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This is a linear A-Level and it is a two year course.  Sociology is the systematic and scientific study of human social life.  Sociologists study people as they form groups and interact with one another. The groups they study may be small, such as married couples, or large, such as a subculture or organisation. Sociologists study large social issues such as Health, Crime and Education.

Sociology is relevant to a wide range of careers including teaching, the police, law, social work, the probation service, personnel management and market research. Clearly, any career which involves working with and understanding people. It helps develop an ability to express an argument clearly and evaluate alternative and competing points of view.  A-Level qualifications in Sociology are accepted in applications for Higher Education.

Revision and study skills support sessions are available for all students.  You will have the opportunity to attend revision conferences with principle examiners.

5 GCSEs at 9 – 5 including English.

•Paper 1: Education with Theory and Methods (compulsory unit)(80 marks, 2 hour written exam, 33.3% of A-Level)
Education with Theory and Research Methods involves studying why some groups of pupils do better at school than others. What is the purpose of education both for society as a whole and for individuals? How does the experience of school vary for different pupils? Research Methods, involves looking at all of the ways Sociologists investigate and study people in society

• Paper 2: Topics in Sociology – Families and Households (option 1) and Beliefs in Society (option 2) (80 marks, 2 hour written exam, 33.3% of A-Level)
Families and Households involves the examination of different aspects of family life.  Key issues which are considered include whether husbands and wives are equal today in comparison to the past? How have patterns in marriage, cohabitation and divorce changed over time? What impact does the government have on policies and laws which affect the family?  Beliefs in Society involves studying what purpose belief systems or religions serve for individuals, groups and society?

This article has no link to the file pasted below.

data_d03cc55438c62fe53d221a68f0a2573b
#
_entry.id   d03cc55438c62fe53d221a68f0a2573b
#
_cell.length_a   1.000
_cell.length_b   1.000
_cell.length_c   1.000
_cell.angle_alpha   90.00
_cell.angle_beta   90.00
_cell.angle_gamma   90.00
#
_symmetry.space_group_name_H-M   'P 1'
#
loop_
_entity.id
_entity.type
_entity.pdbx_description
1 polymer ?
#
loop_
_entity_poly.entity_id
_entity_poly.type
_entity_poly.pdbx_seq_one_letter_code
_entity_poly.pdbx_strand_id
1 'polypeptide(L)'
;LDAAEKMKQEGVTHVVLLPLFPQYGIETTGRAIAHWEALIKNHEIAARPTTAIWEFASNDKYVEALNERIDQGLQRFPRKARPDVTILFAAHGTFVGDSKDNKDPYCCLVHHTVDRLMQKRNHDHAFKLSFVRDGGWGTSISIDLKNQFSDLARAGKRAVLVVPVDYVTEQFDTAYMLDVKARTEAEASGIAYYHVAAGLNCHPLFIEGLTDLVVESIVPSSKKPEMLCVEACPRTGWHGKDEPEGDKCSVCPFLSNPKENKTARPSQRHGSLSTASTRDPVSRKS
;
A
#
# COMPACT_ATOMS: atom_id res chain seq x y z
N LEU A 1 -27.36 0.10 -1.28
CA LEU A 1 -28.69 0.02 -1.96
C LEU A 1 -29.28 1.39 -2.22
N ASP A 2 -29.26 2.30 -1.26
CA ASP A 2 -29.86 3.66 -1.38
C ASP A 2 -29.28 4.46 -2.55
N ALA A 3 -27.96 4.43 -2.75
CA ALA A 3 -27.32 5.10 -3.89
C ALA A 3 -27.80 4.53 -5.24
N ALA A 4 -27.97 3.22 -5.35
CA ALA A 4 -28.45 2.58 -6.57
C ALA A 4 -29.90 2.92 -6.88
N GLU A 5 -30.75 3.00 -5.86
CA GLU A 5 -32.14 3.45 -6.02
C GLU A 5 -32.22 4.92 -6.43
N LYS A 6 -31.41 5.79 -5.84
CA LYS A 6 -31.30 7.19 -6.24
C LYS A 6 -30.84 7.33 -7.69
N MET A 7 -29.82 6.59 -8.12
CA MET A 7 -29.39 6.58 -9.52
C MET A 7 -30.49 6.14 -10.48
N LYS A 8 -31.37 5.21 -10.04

How has religion led to social change? How do different belief systems lead to conflict? Has religion been replaced by other belief systems or has it been reinvented?

• Paper 3: Crime and Deviance with Theory and Methods (compulsory unit) (80 marks, 2 hour written exam, 33.3% of A-Level)
Crime and Deviance involves studying who breaks the rules of society and why do they do so? Who is more likely to be labelled as a criminal and how does society react to rule breaking? Sociologists are keen to understand why some acts are labelled as criminal whilst others are not as well as looking how the types of crime committed have changed over time and culture.

The Examination Board for this course is AQA.

A-Level Sociology is now a two-year linear course with exams sat at the end of Year 13.  Sociology is purely exam based. There are no coursework components.  You do not need to have studied Sociology at GCSE to be successful in Sociology at A-Level.

For further information, please contact - Mrs E Clarke / [email protected] or Mrs H Aveyard / [email protected]